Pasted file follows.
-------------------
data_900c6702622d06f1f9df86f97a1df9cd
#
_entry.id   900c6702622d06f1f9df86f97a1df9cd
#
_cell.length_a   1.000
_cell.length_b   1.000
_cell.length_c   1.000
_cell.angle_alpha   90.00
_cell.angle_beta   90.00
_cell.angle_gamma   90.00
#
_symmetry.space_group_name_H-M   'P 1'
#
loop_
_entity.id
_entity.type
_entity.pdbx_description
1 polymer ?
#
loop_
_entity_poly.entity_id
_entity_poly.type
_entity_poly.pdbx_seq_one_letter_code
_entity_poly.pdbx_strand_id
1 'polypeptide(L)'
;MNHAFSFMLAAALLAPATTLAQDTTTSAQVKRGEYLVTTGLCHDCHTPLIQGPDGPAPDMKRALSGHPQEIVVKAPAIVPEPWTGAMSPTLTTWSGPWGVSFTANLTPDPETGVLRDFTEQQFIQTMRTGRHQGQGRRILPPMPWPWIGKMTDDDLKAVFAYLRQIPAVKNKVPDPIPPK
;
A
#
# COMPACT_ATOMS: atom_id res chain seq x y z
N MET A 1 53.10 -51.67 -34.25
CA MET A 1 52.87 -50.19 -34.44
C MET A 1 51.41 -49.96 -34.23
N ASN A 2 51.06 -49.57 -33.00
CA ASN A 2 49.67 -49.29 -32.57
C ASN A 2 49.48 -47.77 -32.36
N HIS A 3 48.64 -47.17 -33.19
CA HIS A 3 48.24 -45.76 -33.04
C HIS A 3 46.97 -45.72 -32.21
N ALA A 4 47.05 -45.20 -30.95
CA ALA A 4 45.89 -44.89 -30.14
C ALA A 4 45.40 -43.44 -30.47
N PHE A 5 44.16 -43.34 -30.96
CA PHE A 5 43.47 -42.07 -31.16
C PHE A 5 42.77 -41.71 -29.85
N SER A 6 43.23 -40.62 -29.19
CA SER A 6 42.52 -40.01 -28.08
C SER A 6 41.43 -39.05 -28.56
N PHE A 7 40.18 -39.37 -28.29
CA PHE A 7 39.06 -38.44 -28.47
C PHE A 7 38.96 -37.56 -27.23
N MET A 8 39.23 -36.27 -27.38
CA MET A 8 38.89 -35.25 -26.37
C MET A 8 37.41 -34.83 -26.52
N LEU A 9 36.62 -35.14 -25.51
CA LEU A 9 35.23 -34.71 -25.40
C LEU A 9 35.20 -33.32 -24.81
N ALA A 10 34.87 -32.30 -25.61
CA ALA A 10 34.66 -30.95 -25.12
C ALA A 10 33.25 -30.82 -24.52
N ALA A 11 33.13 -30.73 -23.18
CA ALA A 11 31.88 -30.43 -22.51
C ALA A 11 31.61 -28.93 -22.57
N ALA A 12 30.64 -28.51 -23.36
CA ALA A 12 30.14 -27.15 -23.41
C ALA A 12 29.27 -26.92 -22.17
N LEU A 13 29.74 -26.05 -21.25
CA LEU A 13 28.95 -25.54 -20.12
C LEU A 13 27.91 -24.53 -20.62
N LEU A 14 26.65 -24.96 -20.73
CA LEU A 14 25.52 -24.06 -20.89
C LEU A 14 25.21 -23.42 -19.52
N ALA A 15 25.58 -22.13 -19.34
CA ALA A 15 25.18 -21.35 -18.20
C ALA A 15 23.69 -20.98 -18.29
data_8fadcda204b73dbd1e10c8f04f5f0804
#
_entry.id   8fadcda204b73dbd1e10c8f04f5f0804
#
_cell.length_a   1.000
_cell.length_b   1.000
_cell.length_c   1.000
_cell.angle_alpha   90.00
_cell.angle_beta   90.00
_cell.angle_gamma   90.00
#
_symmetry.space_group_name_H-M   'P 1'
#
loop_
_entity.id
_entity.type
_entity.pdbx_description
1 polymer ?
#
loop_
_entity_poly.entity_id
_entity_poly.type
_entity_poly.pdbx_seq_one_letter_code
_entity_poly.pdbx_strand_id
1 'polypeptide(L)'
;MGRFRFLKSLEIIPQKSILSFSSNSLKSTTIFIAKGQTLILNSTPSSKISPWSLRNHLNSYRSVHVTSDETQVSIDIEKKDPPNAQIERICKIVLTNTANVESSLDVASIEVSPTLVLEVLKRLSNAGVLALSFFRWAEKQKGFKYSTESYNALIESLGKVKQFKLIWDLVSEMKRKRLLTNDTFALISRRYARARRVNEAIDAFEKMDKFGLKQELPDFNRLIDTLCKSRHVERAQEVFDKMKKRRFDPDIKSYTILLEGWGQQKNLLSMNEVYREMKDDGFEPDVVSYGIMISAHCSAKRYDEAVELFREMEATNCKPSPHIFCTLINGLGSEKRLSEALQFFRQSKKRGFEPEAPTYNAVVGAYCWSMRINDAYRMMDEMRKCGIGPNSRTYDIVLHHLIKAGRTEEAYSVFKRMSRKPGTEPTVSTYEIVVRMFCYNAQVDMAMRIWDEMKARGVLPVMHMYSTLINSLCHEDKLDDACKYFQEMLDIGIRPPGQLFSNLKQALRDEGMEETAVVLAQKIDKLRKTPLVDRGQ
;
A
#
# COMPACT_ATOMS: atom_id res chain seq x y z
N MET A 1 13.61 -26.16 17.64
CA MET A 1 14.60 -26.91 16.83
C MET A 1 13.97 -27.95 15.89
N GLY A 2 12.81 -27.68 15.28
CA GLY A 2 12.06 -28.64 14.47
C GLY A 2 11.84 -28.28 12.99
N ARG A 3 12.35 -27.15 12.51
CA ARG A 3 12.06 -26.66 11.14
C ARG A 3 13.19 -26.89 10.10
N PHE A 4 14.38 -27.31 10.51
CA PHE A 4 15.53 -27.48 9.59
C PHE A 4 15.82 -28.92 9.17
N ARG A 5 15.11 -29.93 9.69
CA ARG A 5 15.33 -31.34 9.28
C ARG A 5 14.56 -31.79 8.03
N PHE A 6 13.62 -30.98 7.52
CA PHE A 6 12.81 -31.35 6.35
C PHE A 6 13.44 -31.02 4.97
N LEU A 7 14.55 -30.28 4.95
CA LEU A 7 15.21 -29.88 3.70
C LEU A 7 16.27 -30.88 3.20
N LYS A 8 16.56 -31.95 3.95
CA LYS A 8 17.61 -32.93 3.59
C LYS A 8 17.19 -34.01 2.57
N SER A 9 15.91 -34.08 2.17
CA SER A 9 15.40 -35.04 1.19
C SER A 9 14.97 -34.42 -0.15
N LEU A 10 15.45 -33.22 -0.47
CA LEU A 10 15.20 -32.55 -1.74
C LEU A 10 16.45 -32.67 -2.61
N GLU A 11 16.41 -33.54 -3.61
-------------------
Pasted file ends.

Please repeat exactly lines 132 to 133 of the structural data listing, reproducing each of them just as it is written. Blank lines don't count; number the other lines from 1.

C SER A 9 14.97 -34.42 -0.15
N LEU A 10 15.45 -33.22 -0.47